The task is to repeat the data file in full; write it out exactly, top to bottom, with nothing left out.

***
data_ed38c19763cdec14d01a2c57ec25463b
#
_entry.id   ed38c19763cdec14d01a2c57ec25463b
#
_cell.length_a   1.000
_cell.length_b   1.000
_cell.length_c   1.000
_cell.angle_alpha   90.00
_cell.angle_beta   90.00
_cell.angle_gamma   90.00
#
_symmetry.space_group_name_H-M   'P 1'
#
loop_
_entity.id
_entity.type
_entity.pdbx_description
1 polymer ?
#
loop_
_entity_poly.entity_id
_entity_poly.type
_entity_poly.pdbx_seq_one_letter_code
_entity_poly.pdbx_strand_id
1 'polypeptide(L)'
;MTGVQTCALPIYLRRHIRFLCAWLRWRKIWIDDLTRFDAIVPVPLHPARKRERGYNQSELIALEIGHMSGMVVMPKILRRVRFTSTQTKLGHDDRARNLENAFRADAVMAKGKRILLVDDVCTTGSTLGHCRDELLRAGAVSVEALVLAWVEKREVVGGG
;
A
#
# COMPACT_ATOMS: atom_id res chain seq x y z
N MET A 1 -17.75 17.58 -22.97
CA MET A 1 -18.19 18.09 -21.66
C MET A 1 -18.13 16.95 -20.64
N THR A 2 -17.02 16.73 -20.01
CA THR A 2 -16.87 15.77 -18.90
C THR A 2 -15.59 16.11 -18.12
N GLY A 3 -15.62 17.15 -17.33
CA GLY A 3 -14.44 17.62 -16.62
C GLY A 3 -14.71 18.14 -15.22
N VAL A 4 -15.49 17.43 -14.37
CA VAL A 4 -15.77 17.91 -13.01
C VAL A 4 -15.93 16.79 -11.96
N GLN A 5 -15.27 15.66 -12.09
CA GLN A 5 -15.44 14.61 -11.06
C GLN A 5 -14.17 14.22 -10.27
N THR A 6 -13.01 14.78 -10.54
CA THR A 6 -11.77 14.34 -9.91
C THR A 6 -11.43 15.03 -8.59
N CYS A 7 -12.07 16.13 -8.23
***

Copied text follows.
data_ed38c19763cdec14d01a2c57ec25463b
#
_entry.id   ed38c19763cdec14d01a2c57ec25463b
#
_cell.length_a   1.000
_cell.length_b   1.000
_cell.length_c   1.000
_cell.angle_alpha   90.00
_cell.angle_beta   90.00
_cell.angle_gamma   90.00
#
_symmetry.space_group_name_H-M   'P 1'
#
loop_
_entity.id
_entity.type
_entity.pdbx_description
1 polymer ?
#
loop_
_entity_poly.entity_id
_entity_poly.type
_entity_poly.pdbx_seq_one_letter_code
_entity_poly.pdbx_strand_id
1 'polypeptide(L)'
;MTGVQTCALPIYLRRHIRFLCAWLRWRKIWIDDLTRFDAIVPVPLHPARKRERGYNQSELIALEIGHMSGMVVMPKILRRVRFTSTQTKLGHDDRARNLENAFRADAVMAKGKRILLVDDVCTTGSTLGHCRDELLRAGAVSVEALVLAWVEKREVVGGG
;
A
#
# COMPACT_ATOMS: atom_id res chain seq x y z
N MET A 1 -17.75 17.58 -22.97
CA MET A 1 -18.19 18.09 -21.66
C MET A 1 -18.13 16.95 -20.64
N THR A 2 -17.02 16.73 -20.01
CA THR A 2 -16.87 15.77 -18.90
C THR A 2 -15.59 16.11 -18.12
N GLY A 3 -15.62 17.15 -17.33
CA GLY A 3 -14.44 17.62 -16.62
C GLY A 3 -14.71 18.14 -15.22
N VAL A 4 -15.49 17.43 -14.37
CA VAL A 4 -15.77 17.91 -13.01
C VAL A 4 -15.93 16.79 -11.96
N GLN A 5 -15.27 15.66 -12.09
CA GLN A 5 -15.44 14.61 -11.06
C GLN A 5 -14.17 14.22 -10.27
N THR A 6 -13.01 14.78 -10.54
CA THR A 6 -11.77 14.34 -9.91
C THR A 6 -11.43 15.03 -8.59
N CYS A 7 -12.07 16.13 -8.23